That lawsuit made its way through the courts for nearly two years until yesterday, October 27, when the judgment came due. The ruling says that “Andersen does not have sufficient evidence to support any of her claims and even if she did, they would be barred by judicial immunity and the statute of limitations.”
One of the main claims by Andersen, that her constitutional rights of due process were violated, was ruled unjustified in that “she had no written guarantee her employment would continue beyond the expiration of her one-year term and without that, she had no property interest which would entitle her to due process.” (p 8)
Andersen alleged the city defamed her, but that was ruled not to be the case as well. Now, to defame someone the words you use have to be not just unpleasant or annoying – like those I throw about on this site, I hope – and more along the lines of injurious or slanderous, which the words in question were not.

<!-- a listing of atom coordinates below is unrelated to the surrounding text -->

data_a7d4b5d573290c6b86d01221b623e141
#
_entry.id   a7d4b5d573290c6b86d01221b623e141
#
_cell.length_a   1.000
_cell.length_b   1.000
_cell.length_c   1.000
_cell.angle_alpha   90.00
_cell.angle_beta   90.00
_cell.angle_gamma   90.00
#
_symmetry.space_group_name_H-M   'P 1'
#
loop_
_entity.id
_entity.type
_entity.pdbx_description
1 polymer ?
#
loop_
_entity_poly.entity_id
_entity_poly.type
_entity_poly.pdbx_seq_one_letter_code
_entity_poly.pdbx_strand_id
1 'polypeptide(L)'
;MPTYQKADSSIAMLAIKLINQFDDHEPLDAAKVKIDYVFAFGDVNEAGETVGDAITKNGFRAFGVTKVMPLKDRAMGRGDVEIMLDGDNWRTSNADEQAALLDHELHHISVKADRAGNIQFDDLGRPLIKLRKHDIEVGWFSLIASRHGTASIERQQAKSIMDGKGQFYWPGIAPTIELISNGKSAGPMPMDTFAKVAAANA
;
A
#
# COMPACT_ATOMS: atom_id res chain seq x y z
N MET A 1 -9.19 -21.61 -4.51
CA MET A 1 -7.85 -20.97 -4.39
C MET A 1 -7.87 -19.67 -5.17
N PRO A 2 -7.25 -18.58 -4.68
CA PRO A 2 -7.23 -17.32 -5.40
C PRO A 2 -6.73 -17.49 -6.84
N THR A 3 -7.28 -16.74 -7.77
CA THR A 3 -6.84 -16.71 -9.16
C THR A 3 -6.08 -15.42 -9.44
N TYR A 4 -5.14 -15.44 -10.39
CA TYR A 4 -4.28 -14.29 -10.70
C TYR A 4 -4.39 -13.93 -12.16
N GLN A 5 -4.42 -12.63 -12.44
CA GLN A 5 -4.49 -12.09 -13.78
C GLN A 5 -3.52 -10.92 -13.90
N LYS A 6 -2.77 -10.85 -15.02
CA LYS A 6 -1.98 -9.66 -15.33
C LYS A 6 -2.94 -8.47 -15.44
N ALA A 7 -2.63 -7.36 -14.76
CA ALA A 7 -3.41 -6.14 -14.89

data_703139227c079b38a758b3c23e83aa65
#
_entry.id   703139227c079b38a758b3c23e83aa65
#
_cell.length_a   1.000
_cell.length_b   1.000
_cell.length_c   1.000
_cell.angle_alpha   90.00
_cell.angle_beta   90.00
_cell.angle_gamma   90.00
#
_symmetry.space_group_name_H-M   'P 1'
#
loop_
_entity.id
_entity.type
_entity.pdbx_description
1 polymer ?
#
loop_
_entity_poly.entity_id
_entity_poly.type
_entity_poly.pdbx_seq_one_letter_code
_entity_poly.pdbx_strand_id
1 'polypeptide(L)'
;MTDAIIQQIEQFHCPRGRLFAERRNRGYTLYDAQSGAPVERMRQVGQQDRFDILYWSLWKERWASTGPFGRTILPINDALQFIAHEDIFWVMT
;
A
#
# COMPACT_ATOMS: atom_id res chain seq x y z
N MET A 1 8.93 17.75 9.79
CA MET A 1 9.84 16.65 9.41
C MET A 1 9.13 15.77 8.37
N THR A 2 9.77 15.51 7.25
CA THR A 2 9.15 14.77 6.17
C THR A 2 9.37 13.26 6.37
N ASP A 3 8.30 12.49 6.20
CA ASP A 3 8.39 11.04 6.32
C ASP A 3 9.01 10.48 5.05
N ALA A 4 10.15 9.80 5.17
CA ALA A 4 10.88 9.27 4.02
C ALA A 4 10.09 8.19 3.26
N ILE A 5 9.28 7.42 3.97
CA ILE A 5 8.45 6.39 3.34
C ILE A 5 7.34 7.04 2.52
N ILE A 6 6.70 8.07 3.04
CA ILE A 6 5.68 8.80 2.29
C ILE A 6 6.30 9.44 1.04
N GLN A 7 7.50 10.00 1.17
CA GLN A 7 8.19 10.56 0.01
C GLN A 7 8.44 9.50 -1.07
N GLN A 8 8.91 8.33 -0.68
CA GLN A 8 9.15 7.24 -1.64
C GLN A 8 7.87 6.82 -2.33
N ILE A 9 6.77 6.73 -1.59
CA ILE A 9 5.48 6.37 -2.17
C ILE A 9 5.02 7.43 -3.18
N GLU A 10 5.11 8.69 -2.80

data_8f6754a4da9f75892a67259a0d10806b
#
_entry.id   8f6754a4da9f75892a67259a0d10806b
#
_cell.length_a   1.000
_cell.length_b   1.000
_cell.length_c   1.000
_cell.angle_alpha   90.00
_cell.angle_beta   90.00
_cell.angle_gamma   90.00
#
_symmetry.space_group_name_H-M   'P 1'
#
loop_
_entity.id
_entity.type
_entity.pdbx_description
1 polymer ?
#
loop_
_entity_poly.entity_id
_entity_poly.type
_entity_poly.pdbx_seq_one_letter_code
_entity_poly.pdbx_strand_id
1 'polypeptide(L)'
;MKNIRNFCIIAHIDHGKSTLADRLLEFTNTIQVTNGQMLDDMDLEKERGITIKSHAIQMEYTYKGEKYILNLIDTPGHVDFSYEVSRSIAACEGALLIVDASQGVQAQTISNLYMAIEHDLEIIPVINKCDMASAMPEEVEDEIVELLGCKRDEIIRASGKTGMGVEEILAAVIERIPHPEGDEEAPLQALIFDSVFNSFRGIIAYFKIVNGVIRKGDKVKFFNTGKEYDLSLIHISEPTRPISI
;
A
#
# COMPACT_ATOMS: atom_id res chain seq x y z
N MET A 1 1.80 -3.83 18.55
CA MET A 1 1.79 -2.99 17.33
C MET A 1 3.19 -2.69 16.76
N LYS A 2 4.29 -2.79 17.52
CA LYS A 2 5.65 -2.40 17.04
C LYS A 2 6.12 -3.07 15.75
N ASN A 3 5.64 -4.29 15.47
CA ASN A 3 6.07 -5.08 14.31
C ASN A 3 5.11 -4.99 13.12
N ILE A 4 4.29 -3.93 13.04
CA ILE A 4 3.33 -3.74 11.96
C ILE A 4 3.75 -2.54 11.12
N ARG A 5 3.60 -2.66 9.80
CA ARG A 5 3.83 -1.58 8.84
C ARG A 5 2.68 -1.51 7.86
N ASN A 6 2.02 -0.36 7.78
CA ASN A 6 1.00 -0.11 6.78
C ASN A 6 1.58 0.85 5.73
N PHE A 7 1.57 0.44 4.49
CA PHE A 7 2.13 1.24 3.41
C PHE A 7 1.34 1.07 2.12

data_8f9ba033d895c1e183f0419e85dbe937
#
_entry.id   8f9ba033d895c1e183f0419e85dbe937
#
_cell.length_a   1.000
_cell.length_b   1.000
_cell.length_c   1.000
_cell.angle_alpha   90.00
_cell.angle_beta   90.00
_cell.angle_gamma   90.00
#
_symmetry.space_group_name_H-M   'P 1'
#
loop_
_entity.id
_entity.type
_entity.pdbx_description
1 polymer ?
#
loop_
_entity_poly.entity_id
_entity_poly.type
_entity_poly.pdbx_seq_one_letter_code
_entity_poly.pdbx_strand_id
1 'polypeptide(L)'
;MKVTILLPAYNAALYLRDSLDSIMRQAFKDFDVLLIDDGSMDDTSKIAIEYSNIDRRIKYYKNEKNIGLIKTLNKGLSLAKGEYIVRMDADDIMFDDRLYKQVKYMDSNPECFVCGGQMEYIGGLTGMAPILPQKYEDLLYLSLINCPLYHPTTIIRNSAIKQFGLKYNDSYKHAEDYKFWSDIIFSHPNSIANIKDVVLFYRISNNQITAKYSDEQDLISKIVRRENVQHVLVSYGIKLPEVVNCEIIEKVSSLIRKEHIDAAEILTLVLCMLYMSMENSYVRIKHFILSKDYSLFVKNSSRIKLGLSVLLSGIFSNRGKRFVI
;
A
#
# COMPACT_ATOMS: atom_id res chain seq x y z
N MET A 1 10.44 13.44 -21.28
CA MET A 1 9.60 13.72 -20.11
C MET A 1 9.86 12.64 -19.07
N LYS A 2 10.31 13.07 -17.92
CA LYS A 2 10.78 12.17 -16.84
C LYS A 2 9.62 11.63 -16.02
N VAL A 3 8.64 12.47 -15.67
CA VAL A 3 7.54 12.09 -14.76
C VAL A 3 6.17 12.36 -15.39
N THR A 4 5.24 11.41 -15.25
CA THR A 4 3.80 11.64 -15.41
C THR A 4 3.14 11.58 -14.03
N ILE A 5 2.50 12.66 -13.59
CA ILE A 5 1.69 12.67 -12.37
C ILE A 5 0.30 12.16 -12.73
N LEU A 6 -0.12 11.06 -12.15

So what is in question? It seems it’s both an October 18 and December 4 Missoulian article that pulled out things like “worked very hard” and “certain circumstances require that.” (p 13)
Seems like lawyer talk to me, and that’s about what this case comes down to. It’s another judge race, and I’m not too fond of those after this wild judge year in Montana, but it just goes to show that things in Missoula are screwed up.
But will that get rid of the fundamental problem, this level of corruption now in the court? I mean, if the sole intention of the municipal court is just to get as much money from citizens as you can, regardless of how guilty they may be, then I ask you, is that justice?
- When you have surcharges on each ticket, and even if that citizen somehow convinces the judge they’re innocent and they don’t have to pay, why then are they still forced to pay a $20 surcharge or whatever it is? Is that justice?
- When the mayor of the city tells the court judges what to do and the city council turns the other way, is that justice?
- When the walls that separate our branches of government are torn down and one man rules in their place, is that justice?
Think about that when you vote next Tuesday.